place had and held. kept and possessed. and enjoyed a plentiful and

bountiful. copious. hospitable, and open house. dwelling and habita-

tion and abode for all sorts and sizes of people. young and old. men

and women. boys and girls. gentle and simple. proper and Common,

generous and rustical. poor and rich, that came east and west, north

and south, this way and that way. and every Way, for many and sev-

eral years and months, and was ruler and rector, and governor and

protector. and chief head magistrate, and Justice of the Peace. and

used to wear broadcloth. and fine linen, and ruffles and a silver-

hilted sword, and boots and spurs, and a three-legged wig and was

provost of a town, city and corporation in said county, out of which

he was with the strongest violence, compulsion and expulsion. forced

out and turned out. and obliged to go out. and now said place, is far

alienated. transferred and removed, and made over from me and my

benefit. emoluments. in the hands. and lands. tenor. and possession,

of Mr. W----F----, Esq., and magistrate, and justice of the

Peace, and quorum; and one of his majesty’s subjects.

May it therefore please your honours, qualities, qualifications.

and ordinances. worships. and dignities, to help, relieve, assist and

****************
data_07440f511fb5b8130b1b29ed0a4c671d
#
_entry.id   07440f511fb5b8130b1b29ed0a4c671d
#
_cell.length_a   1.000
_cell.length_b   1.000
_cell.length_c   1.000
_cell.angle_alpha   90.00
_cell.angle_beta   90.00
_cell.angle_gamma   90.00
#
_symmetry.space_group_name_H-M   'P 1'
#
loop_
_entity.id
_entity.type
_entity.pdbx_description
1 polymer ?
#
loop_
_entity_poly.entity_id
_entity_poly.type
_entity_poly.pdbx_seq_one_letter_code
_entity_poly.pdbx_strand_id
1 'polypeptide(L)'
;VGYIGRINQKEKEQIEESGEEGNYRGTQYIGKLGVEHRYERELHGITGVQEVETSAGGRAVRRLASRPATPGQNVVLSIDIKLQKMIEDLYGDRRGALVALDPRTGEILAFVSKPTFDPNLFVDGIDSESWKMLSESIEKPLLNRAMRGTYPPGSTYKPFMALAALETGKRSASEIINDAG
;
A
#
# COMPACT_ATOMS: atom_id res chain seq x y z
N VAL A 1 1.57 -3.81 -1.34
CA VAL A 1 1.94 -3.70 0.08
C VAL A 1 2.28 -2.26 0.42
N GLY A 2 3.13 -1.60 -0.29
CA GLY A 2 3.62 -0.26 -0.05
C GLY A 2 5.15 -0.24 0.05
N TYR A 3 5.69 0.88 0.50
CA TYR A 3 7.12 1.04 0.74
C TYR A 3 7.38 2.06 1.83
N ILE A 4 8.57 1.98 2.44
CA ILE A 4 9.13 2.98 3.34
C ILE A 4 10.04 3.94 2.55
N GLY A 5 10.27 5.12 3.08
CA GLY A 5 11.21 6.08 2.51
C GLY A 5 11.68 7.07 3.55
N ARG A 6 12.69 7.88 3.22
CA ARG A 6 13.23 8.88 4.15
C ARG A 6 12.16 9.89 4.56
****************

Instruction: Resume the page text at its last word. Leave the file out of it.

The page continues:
succour, your poor. necessitous. and calamitous petitioner, me, Mr.

McCarthy, who was and is, and has been, and will be banished.

finished, perished, deprived of his vital spirit by cold. fugitated by

famine, unless you consider his state and condition. and want, and

necessity, and calamity, past, present, and to come, by giving. aiding.

assisting, enforcing, and making over upon him, something, or any-

thing or nothing, or some where. or any where. or no where, or every

where, to buy beer, bread. brandy, coat. waistcoat, or breeches, to

circumdate, circumferate. surround or cover. or protect, or defend

my disordered. and distempered. and disfigured abused and soiled

felt. health. skin, hide. that have, and was, and is, and will be ex-

toxicated. scorched. perished. tortured. burnt. and destroyed. by the

fervent and ardent burning and scorching, sultry heat and pinching,

penetrating piercing of the cold past, present, and future weather.

The premises and foregoing of the few mentioned of the aforesaid